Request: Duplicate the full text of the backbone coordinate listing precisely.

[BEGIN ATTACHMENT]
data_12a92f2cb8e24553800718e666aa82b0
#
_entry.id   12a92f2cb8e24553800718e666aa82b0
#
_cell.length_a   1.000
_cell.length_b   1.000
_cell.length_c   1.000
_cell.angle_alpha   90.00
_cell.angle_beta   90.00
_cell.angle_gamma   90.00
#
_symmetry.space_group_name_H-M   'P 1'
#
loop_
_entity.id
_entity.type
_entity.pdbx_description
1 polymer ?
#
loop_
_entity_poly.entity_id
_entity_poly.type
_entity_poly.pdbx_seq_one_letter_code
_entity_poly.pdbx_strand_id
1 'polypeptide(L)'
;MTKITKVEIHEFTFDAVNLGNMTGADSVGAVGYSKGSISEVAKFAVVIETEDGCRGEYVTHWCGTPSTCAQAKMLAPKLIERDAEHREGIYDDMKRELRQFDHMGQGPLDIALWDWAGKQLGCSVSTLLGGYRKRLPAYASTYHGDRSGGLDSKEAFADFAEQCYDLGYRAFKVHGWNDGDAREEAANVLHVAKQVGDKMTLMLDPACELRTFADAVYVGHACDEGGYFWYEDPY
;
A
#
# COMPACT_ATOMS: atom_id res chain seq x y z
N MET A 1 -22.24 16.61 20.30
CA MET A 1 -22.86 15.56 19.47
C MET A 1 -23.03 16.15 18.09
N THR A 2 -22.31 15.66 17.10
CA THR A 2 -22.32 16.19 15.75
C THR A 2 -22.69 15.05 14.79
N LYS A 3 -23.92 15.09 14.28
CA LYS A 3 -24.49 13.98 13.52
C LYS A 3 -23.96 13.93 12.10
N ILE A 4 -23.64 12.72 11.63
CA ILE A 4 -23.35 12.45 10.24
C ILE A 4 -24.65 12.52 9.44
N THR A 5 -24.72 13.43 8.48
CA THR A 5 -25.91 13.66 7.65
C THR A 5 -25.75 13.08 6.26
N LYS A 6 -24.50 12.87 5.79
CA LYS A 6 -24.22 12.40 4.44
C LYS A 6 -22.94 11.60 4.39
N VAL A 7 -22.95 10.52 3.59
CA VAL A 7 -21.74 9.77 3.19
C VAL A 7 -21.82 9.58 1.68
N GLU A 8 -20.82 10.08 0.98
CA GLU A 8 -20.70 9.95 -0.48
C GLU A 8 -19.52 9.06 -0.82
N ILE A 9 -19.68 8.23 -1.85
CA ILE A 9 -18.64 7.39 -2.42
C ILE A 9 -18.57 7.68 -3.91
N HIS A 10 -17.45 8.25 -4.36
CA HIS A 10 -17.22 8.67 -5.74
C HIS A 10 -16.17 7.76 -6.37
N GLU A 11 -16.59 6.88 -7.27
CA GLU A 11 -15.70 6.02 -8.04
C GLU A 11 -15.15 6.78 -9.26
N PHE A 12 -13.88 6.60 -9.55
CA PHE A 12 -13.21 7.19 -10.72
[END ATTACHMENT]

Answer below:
data_12a92f2cb8e24553800718e666aa82b0
#
_entry.id   12a92f2cb8e24553800718e666aa82b0
#
_cell.length_a   1.000
_cell.length_b   1.000
_cell.length_c   1.000
_cell.angle_alpha   90.00
_cell.angle_beta   90.00
_cell.angle_gamma   90.00
#
_symmetry.space_group_name_H-M   'P 1'
#
loop_
_entity.id
_entity.type
_entity.pdbx_description
1 polymer ?
#
loop_
_entity_poly.entity_id
_entity_poly.type
_entity_poly.pdbx_seq_one_letter_code
_entity_poly.pdbx_strand_id
1 'polypeptide(L)'
;MTKITKVEIHEFTFDAVNLGNMTGADSVGAVGYSKGSISEVAKFAVVIETEDGCRGEYVTHWCGTPSTCAQAKMLAPKLIERDAEHREGIYDDMKRELRQFDHMGQGPLDIALWDWAGKQLGCSVSTLLGGYRKRLPAYASTYHGDRSGGLDSKEAFADFAEQCYDLGYRAFKVHGWNDGDAREEAANVLHVAKQVGDKMTLMLDPACELRTFADAVYVGHACDEGGYFWYEDPY
;
A
#
# COMPACT_ATOMS: atom_id res chain seq x y z
N MET A 1 -22.24 16.61 20.30
CA MET A 1 -22.86 15.56 19.47
C MET A 1 -23.03 16.15 18.09
N THR A 2 -22.31 15.66 17.10
CA THR A 2 -22.32 16.19 15.75
C THR A 2 -22.69 15.05 14.79
N LYS A 3 -23.92 15.09 14.28
CA LYS A 3 -24.49 13.98 13.52
C LYS A 3 -23.96 13.93 12.10
N ILE A 4 -23.64 12.72 11.63
CA ILE A 4 -23.35 12.45 10.24
C ILE A 4 -24.65 12.52 9.44
N THR A 5 -24.72 13.43 8.48
CA THR A 5 -25.91 13.66 7.65
C THR A 5 -25.75 13.08 6.26
N LYS A 6 -24.50 12.87 5.79
CA LYS A 6 -24.22 12.40 4.44
C LYS A 6 -22.94 11.60 4.39
N VAL A 7 -22.95 10.52 3.59
CA VAL A 7 -21.74 9.77 3.19
C VAL A 7 -21.82 9.58 1.68
N GLU A 8 -20.82 10.08 0.98
CA GLU A 8 -20.70 9.95 -0.48
C GLU A 8 -19.52 9.06 -0.82
N ILE A 9 -19.68 8.23 -1.85
CA ILE A 9 -18.64 7.39 -2.42
C ILE A 9 -18.57 7.68 -3.91
N HIS A 10 -17.45 8.25 -4.36
CA HIS A 10 -17.22 8.67 -5.74
C HIS A 10 -16.17 7.76 -6.37
N GLU A 11 -16.59 6.88 -7.27
CA GLU A 11 -15.70 6.02 -8.04
C GLU A 11 -15.15 6.78 -9.26
N PHE A 12 -13.88 6.60 -9.55
CA PHE A 12 -13.21 7.19 -10.72